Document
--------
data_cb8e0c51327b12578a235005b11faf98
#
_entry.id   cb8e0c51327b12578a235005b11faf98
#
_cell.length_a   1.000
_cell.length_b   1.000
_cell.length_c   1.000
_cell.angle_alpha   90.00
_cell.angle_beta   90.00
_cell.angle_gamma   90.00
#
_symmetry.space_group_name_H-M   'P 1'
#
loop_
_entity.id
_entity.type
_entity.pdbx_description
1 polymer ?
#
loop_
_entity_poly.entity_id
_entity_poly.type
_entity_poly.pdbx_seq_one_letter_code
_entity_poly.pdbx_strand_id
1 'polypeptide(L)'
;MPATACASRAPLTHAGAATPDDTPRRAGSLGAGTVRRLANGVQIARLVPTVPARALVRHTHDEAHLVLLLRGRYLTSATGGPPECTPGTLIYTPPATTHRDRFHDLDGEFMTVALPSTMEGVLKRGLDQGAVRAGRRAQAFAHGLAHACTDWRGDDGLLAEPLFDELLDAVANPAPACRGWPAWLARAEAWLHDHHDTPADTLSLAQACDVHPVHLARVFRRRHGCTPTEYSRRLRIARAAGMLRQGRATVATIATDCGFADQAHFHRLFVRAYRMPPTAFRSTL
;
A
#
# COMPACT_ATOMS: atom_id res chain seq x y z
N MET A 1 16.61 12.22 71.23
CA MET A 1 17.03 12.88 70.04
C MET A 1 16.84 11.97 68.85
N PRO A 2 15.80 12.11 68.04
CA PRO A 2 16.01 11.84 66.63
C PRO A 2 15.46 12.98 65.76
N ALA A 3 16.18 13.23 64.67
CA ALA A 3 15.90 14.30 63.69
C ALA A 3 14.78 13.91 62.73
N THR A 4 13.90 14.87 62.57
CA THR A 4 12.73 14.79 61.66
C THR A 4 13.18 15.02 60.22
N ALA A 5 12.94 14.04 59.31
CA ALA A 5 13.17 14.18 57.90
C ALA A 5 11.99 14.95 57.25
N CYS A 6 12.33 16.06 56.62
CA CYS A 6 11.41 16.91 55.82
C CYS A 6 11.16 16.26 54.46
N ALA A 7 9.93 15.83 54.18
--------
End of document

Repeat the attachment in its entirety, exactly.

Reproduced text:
data_cb8e0c51327b12578a235005b11faf98
#
_entry.id   cb8e0c51327b12578a235005b11faf98
#
_cell.length_a   1.000
_cell.length_b   1.000
_cell.length_c   1.000
_cell.angle_alpha   90.00
_cell.angle_beta   90.00
_cell.angle_gamma   90.00
#
_symmetry.space_group_name_H-M   'P 1'
#
loop_
_entity.id
_entity.type
_entity.pdbx_description
1 polymer ?
#
loop_
_entity_poly.entity_id
_entity_poly.type
_entity_poly.pdbx_seq_one_letter_code
_entity_poly.pdbx_strand_id
1 'polypeptide(L)'
;MPATACASRAPLTHAGAATPDDTPRRAGSLGAGTVRRLANGVQIARLVPTVPARALVRHTHDEAHLVLLLRGRYLTSATGGPPECTPGTLIYTPPATTHRDRFHDLDGEFMTVALPSTMEGVLKRGLDQGAVRAGRRAQAFAHGLAHACTDWRGDDGLLAEPLFDELLDAVANPAPACRGWPAWLARAEAWLHDHHDTPADTLSLAQACDVHPVHLARVFRRRHGCTPTEYSRRLRIARAAGMLRQGRATVATIATDCGFADQAHFHRLFVRAYRMPPTAFRSTL
;
A
#
# COMPACT_ATOMS: atom_id res chain seq x y z
N MET A 1 16.61 12.22 71.23
CA MET A 1 17.03 12.88 70.04
C MET A 1 16.84 11.97 68.85
N PRO A 2 15.80 12.11 68.04
CA PRO A 2 16.01 11.84 66.63
C PRO A 2 15.46 12.98 65.76
N ALA A 3 16.18 13.23 64.67
CA ALA A 3 15.90 14.30 63.69
C ALA A 3 14.78 13.91 62.73
N THR A 4 13.90 14.87 62.57
CA THR A 4 12.73 14.79 61.66
C THR A 4 13.18 15.02 60.22
N ALA A 5 12.94 14.04 59.31
CA ALA A 5 13.17 14.18 57.90
C ALA A 5 11.99 14.95 57.25
N CYS A 6 12.33 16.06 56.62
CA CYS A 6 11.41 16.91 55.82
C CYS A 6 11.16 16.26 54.46
N ALA A 7 9.93 15.83 54.18